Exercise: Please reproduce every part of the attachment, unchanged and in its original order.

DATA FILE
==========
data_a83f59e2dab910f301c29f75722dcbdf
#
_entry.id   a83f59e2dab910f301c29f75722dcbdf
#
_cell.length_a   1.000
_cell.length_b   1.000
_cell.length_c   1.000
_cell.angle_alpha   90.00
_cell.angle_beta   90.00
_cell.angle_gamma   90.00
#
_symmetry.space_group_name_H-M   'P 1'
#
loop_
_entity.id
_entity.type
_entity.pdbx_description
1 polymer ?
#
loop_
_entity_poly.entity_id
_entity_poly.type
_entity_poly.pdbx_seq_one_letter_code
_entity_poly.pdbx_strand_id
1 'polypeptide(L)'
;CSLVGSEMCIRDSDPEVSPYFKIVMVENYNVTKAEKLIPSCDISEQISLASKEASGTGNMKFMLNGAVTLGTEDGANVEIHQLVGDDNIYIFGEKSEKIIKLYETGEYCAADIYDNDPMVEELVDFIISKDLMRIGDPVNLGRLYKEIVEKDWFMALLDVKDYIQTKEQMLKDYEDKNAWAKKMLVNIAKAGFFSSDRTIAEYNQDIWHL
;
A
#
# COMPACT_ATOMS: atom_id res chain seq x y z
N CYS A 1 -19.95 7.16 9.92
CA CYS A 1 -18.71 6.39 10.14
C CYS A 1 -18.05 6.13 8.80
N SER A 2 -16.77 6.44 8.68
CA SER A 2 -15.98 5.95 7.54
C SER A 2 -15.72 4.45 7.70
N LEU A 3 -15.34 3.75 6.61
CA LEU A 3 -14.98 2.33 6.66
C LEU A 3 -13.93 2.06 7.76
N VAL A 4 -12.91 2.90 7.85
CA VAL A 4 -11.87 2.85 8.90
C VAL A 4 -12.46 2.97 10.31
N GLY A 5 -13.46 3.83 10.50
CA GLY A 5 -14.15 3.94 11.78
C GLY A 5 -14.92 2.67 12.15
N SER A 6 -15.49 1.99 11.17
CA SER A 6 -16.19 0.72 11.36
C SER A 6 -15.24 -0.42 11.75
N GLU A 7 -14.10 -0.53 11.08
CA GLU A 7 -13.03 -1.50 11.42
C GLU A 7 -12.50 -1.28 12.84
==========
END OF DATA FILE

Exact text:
data_a83f59e2dab910f301c29f75722dcbdf
#
_entry.id   a83f59e2dab910f301c29f75722dcbdf
#
_cell.length_a   1.000
_cell.length_b   1.000
_cell.length_c   1.000
_cell.angle_alpha   90.00
_cell.angle_beta   90.00
_cell.angle_gamma   90.00
#
_symmetry.space_group_name_H-M   'P 1'
#
loop_
_entity.id
_entity.type
_entity.pdbx_description
1 polymer ?
#
loop_
_entity_poly.entity_id
_entity_poly.type
_entity_poly.pdbx_seq_one_letter_code
_entity_poly.pdbx_strand_id
1 'polypeptide(L)'
;CSLVGSEMCIRDSDPEVSPYFKIVMVENYNVTKAEKLIPSCDISEQISLASKEASGTGNMKFMLNGAVTLGTEDGANVEIHQLVGDDNIYIFGEKSEKIIKLYETGEYCAADIYDNDPMVEELVDFIISKDLMRIGDPVNLGRLYKEIVEKDWFMALLDVKDYIQTKEQMLKDYEDKNAWAKKMLVNIAKAGFFSSDRTIAEYNQDIWHL
;
A
#
# COMPACT_ATOMS: atom_id res chain seq x y z
N CYS A 1 -19.95 7.16 9.92
CA CYS A 1 -18.71 6.39 10.14
C CYS A 1 -18.05 6.13 8.80
N SER A 2 -16.77 6.44 8.68
CA SER A 2 -15.98 5.95 7.54
C SER A 2 -15.72 4.45 7.70
N LEU A 3 -15.34 3.75 6.61
CA LEU A 3 -14.98 2.33 6.66
C LEU A 3 -13.93 2.06 7.76
N VAL A 4 -12.91 2.90 7.85
CA VAL A 4 -11.87 2.85 8.90
C VAL A 4 -12.46 2.97 10.31
N GLY A 5 -13.46 3.83 10.50
CA GLY A 5 -14.15 3.94 11.78
C GLY A 5 -14.92 2.67 12.15
N SER A 6 -15.49 1.99 11.17
CA SER A 6 -16.19 0.72 11.36
C SER A 6 -15.24 -0.42 11.75
N GLU A 7 -14.10 -0.53 11.08
CA GLU A 7 -13.03 -1.50 11.42
C GLU A 7 -12.50 -1.28 12.84